Ben Rhodes, the former president's foreign policy adviser, reveals Obama's private angerby Steve Bloomfield / June 18, 2018 / Leave a comment
Published in July 2018 issue of Prospect Magazine
There is a biographical detail about Ben Rhodes, the former foreign affairs adviser to Barack Obama, that his critics often mention: he has an MFA in fiction writing. This fact allows those critics—who range from Fox News types to Washington’s foreign policy establishment—to dismiss Rhodes, and by extension Obama, as a mere storyteller, someone more interested in spinning a yarn than dealing with the harsh realities of a dangerous world.
But as Rhodes’s memoir of his eight years at the White House shows, storytelling plays a vital role in government. Obama used his speeches as a way of formulating his thoughts, painting the bigger picture that placed his day-to-day decisions in context. (Storytelling, it turns out, is pretty useful for authors too—this is that rare beast, an engaging and wonderfully written book on foreign policy.)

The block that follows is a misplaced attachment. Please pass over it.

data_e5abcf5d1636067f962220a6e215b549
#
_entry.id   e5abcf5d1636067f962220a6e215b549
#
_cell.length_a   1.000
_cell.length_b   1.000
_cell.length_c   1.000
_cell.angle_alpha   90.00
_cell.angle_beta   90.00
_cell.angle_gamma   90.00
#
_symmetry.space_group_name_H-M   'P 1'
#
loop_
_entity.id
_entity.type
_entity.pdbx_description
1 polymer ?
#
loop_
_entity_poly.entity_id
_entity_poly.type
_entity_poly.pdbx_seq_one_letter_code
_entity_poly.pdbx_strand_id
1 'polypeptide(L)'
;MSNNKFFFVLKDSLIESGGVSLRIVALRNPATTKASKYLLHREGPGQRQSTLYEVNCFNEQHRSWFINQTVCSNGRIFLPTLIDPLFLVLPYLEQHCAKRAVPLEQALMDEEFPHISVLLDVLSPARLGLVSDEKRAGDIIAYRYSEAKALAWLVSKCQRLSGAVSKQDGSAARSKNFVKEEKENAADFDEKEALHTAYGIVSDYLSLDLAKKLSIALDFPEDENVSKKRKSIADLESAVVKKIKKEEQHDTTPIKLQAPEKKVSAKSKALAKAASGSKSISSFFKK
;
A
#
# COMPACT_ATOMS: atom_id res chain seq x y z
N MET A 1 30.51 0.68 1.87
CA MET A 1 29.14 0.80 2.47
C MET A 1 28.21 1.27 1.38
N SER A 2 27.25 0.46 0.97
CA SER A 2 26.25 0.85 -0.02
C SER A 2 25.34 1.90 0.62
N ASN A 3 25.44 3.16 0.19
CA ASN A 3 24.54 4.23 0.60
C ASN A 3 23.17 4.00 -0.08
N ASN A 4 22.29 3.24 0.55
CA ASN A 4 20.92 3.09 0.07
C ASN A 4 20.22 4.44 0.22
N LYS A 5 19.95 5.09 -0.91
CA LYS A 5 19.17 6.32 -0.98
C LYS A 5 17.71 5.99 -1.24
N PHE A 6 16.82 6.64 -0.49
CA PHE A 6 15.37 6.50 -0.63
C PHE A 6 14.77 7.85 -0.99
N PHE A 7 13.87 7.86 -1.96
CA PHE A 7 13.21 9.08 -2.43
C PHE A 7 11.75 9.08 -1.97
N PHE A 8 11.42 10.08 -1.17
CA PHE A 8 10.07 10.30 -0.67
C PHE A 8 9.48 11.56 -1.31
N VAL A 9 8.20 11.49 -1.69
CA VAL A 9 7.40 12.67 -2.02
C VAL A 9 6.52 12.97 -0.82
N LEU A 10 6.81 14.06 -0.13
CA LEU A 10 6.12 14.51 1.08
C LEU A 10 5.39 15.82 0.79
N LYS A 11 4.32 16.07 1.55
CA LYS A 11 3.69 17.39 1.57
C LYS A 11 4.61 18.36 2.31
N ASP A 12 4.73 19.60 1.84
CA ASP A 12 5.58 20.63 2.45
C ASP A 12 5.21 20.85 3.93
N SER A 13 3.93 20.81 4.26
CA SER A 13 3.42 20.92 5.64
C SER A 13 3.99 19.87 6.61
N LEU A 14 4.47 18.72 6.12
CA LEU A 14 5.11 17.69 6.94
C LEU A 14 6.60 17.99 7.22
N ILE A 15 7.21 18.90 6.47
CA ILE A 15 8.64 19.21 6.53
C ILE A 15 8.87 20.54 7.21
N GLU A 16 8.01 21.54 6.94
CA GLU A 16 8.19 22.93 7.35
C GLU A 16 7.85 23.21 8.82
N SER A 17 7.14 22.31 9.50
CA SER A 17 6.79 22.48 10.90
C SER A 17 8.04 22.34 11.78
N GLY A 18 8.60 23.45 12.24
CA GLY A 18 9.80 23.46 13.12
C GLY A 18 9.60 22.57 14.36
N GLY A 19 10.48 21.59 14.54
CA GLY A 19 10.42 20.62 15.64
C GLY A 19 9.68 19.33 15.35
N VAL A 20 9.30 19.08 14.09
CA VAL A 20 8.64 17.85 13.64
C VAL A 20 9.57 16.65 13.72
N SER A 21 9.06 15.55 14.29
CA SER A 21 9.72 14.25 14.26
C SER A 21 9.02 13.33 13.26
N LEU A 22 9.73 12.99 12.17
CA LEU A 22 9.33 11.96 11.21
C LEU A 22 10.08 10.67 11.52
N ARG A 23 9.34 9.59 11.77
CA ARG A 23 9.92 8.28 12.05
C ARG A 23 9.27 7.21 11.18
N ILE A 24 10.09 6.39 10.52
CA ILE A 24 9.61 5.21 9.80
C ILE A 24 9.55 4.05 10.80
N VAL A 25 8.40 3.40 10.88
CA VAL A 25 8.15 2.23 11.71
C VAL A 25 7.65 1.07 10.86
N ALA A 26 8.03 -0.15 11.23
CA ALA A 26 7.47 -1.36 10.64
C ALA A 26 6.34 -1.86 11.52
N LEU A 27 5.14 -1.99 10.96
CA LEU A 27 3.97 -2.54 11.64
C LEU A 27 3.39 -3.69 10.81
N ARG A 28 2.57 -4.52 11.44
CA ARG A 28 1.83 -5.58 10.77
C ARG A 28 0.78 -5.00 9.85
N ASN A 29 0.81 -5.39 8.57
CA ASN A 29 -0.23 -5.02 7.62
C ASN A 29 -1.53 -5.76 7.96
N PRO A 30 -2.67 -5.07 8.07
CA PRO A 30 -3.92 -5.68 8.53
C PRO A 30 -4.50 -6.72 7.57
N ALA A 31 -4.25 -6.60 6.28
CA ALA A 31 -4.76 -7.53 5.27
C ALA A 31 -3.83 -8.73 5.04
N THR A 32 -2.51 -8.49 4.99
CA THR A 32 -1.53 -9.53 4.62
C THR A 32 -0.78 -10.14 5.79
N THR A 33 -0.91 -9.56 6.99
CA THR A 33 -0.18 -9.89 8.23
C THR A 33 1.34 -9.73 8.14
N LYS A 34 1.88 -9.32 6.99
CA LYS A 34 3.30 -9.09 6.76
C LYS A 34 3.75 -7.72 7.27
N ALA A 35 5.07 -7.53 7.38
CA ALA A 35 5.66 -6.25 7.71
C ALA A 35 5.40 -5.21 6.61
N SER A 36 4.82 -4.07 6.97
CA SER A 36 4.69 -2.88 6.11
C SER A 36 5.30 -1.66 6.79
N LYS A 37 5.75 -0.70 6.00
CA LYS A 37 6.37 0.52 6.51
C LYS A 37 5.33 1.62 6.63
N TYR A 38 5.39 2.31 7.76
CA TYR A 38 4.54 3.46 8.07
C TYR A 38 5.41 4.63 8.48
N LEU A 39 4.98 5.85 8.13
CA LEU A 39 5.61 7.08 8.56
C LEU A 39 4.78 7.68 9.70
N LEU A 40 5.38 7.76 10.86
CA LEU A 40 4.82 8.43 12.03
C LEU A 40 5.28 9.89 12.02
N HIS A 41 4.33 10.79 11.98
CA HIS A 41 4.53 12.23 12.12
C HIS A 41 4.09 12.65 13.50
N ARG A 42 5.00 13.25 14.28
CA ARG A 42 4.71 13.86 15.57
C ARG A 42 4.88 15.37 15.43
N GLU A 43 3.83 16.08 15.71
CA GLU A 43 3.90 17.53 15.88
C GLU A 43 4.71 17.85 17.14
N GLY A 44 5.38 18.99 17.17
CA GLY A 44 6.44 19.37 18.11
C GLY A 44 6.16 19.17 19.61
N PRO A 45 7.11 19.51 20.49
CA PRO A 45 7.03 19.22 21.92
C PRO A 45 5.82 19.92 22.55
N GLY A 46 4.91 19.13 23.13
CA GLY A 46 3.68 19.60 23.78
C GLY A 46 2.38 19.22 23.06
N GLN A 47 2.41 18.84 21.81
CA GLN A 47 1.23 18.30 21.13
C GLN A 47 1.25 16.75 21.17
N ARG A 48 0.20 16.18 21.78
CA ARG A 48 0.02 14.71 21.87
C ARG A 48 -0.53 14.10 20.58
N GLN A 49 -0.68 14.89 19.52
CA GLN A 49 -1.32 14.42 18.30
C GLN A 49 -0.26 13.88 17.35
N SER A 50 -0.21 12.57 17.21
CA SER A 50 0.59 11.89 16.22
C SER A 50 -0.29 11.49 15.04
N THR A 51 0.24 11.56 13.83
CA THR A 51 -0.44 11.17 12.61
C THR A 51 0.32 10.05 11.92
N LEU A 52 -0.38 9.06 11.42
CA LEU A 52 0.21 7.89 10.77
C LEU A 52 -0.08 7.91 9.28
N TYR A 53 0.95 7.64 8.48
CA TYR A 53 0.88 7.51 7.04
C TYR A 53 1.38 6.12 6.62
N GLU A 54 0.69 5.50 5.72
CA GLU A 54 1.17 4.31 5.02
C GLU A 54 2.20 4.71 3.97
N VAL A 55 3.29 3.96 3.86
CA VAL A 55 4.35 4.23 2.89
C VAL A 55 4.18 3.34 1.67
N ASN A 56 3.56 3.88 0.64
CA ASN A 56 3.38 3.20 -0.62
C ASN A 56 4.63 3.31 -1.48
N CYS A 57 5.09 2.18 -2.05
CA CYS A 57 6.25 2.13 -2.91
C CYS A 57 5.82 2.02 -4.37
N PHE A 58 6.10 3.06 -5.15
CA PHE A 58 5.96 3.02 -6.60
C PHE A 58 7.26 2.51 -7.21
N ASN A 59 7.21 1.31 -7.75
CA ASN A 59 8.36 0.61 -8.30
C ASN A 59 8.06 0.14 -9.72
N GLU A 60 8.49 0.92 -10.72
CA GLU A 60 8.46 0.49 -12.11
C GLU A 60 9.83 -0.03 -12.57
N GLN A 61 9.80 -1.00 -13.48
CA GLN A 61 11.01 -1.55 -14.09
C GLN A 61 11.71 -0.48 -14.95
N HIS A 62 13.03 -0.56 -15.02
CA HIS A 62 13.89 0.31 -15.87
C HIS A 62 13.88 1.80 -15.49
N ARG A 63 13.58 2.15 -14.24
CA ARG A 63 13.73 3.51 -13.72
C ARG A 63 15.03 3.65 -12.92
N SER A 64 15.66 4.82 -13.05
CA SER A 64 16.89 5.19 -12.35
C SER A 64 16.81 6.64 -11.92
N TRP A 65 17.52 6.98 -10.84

For all the discussion about America being the sole remaining superpower, Rhodes portrays a White House more often than not reacting to events, rather than leading them. He reminds us that the president is just one part of the US government’s foreign policy apparatus. Time and again, Rhodes recalls how older—supposedly wiser—heads in the Pentagon and State Department tried to box Obama into a corner on Afghanistan (more troops), Egypt (support for Mubarak) and Iran (don’t do a deal).
One constant theme is Obama’s rising private anger at the way the right-wing media portray his presidency. “My being president appears to have literally driven some white people insane,” he says, following the latest police shooting of an unarmed black man. Suffice it to say, his public remarks were very different.